previous | contents | next

226 Part 3 The instruction-set processor level: variations in the processor

Section 3 Processors for variable-length-string data

instructions are necessary for subroutines-the Store Address Register Feature; Indexing Feature; Multiply-Divide Feature; High-Low-Equal Compare Feature; Read Release and Punch Release Feature; the Column Binary Feature; Early-Card-Read Feature; Processing Overlap Feature, etc.

PMS structure

The 1401 PMS structure (Fig. 2) is an early 1 Pc structure. The diagram does not show the S(fixed) Pc interconnection structure with the Ms and T. The Pc-(Ms ÷ T) interconnection restricts the concurrency of T and Ms. The optional processing overlap feature provides a link to Mp to allow the T(card; read, punch) to be run concurrently with Pc processing. When any of the peripheral devices are operating without the processing overlap feature, the Pc is dedicated to be a data transmission link or K (as in earlier computers). The device K is connected directly to Pc. For example, Ms(disk, magnetic tape) data transfers use the main registers of the Pc and can tie it up full time during data transmission. By careful programming, several devices can be synchronized and thus run concurrently for communicating with Pc from a K. The Pc does not have an interrupt system. Thus the peripherals have no way of communicating with Pc. Subsequent models, the 1440 and 1460, added interrupt capability and made it easier to control multiple simultaneous data transfers among the peripheral K's and Pc.

Fig. 2. IBM 1401 PMS diagram.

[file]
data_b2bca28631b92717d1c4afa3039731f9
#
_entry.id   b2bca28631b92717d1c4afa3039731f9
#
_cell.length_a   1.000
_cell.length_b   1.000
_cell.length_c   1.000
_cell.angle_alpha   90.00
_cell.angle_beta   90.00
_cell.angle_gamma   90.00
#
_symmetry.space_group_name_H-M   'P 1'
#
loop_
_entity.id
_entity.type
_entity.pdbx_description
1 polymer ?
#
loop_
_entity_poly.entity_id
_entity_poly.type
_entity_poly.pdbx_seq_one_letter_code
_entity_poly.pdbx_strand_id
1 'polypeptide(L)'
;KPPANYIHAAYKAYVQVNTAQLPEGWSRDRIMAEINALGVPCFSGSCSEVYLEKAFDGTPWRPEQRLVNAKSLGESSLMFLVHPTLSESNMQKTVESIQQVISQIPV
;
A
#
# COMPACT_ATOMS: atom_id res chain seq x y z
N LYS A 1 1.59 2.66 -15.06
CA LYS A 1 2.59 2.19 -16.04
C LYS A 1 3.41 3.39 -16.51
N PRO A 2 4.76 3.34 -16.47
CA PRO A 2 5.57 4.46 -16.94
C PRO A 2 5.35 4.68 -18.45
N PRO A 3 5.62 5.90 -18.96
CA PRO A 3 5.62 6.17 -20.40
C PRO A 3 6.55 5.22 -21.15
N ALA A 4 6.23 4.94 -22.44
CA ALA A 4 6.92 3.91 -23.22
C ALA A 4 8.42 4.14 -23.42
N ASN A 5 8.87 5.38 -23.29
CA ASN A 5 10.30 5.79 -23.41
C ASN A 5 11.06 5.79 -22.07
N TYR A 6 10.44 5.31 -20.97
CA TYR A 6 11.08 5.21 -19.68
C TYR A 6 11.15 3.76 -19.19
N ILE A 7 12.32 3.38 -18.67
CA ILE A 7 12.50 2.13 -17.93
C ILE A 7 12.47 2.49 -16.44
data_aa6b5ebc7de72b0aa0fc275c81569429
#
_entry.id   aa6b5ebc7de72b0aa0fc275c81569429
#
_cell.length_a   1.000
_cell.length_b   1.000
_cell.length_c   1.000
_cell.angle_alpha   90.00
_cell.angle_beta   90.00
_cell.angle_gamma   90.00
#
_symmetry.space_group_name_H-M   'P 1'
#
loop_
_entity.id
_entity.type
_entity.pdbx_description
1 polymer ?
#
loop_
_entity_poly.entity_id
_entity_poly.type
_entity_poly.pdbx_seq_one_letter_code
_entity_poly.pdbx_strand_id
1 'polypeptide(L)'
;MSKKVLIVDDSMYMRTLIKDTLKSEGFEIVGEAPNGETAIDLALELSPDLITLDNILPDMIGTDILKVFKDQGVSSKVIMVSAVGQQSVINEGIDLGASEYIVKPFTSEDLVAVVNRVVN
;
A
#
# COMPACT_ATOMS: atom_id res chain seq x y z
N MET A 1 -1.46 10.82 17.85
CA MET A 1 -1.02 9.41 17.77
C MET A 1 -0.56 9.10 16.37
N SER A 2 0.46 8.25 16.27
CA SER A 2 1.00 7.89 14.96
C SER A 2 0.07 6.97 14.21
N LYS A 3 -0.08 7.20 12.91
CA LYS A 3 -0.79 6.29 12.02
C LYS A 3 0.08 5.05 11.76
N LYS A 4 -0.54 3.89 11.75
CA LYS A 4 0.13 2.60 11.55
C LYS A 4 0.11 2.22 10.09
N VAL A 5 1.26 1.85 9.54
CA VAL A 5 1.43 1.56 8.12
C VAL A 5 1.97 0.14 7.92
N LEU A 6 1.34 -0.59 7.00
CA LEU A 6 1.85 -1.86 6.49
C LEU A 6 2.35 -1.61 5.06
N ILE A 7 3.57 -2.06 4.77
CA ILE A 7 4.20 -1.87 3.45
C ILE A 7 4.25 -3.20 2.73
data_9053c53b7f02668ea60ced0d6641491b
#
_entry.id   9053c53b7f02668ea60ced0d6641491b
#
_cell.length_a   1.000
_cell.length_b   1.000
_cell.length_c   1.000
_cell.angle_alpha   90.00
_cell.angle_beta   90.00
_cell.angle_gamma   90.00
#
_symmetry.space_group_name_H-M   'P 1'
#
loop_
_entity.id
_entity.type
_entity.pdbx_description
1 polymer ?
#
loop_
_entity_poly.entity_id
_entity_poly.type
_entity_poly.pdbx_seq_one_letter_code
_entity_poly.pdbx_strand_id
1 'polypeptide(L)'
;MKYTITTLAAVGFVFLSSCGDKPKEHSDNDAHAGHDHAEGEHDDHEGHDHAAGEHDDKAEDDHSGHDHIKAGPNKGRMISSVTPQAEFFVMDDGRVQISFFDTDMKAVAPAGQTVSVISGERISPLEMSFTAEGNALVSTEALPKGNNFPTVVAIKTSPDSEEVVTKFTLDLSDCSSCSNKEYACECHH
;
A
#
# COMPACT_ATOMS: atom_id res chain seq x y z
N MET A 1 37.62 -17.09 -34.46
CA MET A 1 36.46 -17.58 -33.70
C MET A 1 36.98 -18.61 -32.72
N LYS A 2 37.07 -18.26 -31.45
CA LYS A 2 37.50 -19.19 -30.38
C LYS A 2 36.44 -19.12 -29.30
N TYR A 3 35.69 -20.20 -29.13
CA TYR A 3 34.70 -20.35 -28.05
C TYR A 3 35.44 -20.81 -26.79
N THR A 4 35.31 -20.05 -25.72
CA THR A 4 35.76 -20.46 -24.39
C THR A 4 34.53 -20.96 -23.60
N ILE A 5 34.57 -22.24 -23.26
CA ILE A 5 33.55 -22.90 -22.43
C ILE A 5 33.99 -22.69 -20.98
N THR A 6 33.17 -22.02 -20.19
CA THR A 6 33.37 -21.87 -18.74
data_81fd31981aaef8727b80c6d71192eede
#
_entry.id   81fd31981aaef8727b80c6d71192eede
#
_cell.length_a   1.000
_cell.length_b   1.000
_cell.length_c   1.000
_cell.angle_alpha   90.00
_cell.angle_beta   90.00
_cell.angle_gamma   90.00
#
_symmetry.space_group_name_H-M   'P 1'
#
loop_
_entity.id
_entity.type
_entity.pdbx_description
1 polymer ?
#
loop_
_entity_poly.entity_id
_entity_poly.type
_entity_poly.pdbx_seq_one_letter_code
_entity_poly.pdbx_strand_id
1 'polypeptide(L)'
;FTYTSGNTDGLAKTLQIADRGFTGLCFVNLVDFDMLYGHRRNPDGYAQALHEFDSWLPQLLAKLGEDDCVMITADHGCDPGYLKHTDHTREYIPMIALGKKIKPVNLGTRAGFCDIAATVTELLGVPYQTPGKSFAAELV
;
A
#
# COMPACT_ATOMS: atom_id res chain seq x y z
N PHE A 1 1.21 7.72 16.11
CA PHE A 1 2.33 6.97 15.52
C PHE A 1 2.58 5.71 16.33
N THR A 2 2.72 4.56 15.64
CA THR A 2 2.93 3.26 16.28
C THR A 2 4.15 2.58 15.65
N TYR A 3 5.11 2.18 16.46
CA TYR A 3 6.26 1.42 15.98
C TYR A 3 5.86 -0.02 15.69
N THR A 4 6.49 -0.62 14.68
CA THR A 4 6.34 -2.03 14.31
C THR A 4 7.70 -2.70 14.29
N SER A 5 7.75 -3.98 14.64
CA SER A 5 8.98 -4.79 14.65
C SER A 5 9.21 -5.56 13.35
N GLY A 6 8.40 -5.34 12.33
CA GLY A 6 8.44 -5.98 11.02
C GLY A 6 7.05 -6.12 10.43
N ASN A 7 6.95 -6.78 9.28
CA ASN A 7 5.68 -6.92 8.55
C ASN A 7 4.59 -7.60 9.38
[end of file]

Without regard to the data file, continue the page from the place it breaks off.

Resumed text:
ISP structure

The IBM 1401 ISP is given in Appendix 1 of this chapter. Instruction strings and data strings are delimited by the special F bit in a character. A character in Mp is of the form'

Cá check,F,B',A', 8, 4, 2, 1ñ

An n-character string is C[0], C[1], --- C[n - 1]

and would be stored in Mp[j:j + n - 1]

The first character (or head) of an instruction must contain the word-mark flag or F bit. The head of the instruction, which is to be interpreted next, is held at Mp[I], and' succeeding characters of the instruction are at Mp[I + 1], Mp[I + 2], etc. Correctly defined instructions are 1, 2, 4, 5, 7, and 8 characters long. Undefined instruction lengths of up to 8 characters are also interpreted without an error condition. The interpretation algorithm presented in the ISP description does not explain the action of instructions which have an incorrect length. Actually, the 1401 Reference Manual does not go into details of general instruction interpretation but dwells on "correct" operation. Table 1 presents the correct instruction lengths and formats. If we take the instructions in the table, the set is not variable in length but is fixed at these six sizes. The instruction set (not including the input/output instructions) is presented in Table 2. This table also provides a hint of the implementation, since the execution times are given in terms of memory cycles.

The ISP state, unlike that of more conventional processors, has no temporary operand storage (e.g., accumulators). The ISP state has registers which point to operands. The state of the machine (see Appendix 1) is basically: Mp, the Instruction Location Counter, Indicators or miscellaneous bits, three 3-character blocks of Mp reserved for Index registers, and the two registers A_ address and B_ address which point to data operands.

Instruction interpretation

There are three principal state types in processing an instruction: o.q., when the instruction is being formed; o.v., when the operands are being accessed or the results are being stored in Mp; and o, when the operation specified by the instruction is being carried out. Each state transition corresponds essentially to a memory access. The three instruction types of Fig. 3 each have their own particular states. Only types 1 and 2 process the variable-length

1See Appendix 1 of this chapter for the meaning of the hits in a character. We have renamed the A and B bits A' and B' to avoid confusion with the registers.

previous | contents | next